Health is everyone’s business: Proposals to reduce ill health-related job loss

The CIOT has warned against using the PAYE real time information process to report sickness absences.

A recent joint consultation by the Department for Work and Pensions (DWP) and Department of Health and Social Care (DHSC) sought views on different ways in which government and employers can take action to reduce ill health-related job loss. In the package of measures was a suggestion to use the PAYE real time information (RTI) process to provide the government with data on sickness absences. The consultation also considered the exemptions and reliefs from income tax in relation to employer-provided health-related benefits in kind. The consultation document suggests that employers could automatically report sickness absence through their payroll system, which we assume means using RTI to report sickness absence. The CIOT is very concerned that such a requirement will:

  • place an unwelcome additional compliance burden on employers (with consequent penalties for reporting failures); and 
  • not, in any event, help the government in its aim of providing timely and targeted prompts to employers on how best to manage their employee’s sickness absence. 

We thought that as statutory sick pay payments are already identified and reported through the RTI process, the government should already be able to identify statutory sick pay recipients and that there should not be a need to provide any further information. We also thought that if the government were to require all sickness absences to be reported, this would add a very significant burden on employers but with no tangible benefit to the employer or employee. Additionally, we considered that it is very likely that, unless an individual is on longer term sickness absence, a period of sickness will have ended before the relevant RTI submission is made. This means that by the time government has the information which would enable it to issue a prompt to the employer the employee will have returned to work.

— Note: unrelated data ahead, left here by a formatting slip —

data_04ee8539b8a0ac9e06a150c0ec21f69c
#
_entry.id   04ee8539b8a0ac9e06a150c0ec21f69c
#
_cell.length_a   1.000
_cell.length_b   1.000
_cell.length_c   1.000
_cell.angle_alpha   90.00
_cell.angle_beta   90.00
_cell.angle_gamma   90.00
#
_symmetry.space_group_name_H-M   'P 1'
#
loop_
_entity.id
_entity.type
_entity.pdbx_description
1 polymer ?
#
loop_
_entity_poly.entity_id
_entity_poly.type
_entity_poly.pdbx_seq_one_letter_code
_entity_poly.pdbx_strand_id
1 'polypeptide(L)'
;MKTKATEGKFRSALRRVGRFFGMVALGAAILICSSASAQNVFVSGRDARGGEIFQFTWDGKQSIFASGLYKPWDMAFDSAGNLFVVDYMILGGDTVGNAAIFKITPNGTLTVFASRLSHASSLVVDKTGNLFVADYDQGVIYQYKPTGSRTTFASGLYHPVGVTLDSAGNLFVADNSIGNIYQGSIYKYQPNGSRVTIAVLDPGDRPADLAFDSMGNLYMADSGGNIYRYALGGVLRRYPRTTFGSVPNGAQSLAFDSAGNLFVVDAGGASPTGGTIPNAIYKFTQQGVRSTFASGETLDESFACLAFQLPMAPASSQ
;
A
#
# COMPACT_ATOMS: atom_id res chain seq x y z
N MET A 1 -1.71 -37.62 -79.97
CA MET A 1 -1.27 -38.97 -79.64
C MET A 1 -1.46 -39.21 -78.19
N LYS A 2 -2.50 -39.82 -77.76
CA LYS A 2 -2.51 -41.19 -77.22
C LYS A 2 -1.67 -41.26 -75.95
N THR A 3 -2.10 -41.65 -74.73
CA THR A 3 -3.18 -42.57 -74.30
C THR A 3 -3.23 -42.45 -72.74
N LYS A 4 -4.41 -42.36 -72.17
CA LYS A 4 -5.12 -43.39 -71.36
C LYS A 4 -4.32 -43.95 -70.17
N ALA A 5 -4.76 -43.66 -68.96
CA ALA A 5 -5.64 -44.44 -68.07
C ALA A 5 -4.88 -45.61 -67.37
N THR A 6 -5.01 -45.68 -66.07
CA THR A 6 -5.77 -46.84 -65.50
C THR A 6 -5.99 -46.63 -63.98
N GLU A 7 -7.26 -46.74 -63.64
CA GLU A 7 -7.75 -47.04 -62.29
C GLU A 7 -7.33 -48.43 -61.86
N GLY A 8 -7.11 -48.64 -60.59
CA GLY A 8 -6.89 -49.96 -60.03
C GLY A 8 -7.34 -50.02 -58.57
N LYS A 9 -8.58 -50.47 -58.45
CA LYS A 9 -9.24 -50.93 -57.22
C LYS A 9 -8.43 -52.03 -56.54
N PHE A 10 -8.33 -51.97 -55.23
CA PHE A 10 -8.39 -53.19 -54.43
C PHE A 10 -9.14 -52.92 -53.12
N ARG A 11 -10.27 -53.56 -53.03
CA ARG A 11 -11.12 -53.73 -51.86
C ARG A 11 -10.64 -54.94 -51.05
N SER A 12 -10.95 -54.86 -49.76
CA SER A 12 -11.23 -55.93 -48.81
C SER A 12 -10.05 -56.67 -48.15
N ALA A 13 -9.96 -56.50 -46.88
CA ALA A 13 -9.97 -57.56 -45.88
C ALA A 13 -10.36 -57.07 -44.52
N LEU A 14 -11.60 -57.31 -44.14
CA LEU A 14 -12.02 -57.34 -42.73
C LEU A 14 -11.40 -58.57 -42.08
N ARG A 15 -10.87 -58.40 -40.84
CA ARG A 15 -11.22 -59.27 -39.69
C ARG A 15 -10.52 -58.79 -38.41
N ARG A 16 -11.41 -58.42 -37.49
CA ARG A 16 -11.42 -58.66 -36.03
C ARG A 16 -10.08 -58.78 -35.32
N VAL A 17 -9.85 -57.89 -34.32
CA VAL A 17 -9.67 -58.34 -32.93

We felt that a better approach might be for the government to provide a ‘one stop shop’ for advice on sickness absence (for example, a dedicated online portal) and to regularly remind employers via existing communications channels where advice on dealing with absences can be found.

The consultation document also referenced the UK tax system, although the government did not propose any change to the existing reliefs for expenditure incurred by employers on employee healthcare or the various employee exemptions from income tax and national insurance contributions where employees receive health-related benefits in kind. 

We asked the government to carefully consider the types of additional expenditure that they want to encourage businesses to bear in assisting employees with health-related conditions: (i) by helping them to return to work more quickly; or (ii) in making reasonable adjustments to working arrangements enabling them to remain in work. And we then suggested testing this expenditure against the existing framework of benefits in kind tax exemptions to see whether the expenditure falls within existing exemptions, or whether some widening of existing exemptions is required. For example, we thought that the current welfare counselling exemption in the Income Tax (Benefits in Kind) (Exemption for Welfare Counselling) Regulations 2000/2080 may need to be extended to deal with occupational health treatment.

The CIOT’s full submission is available to read on the CIOT website.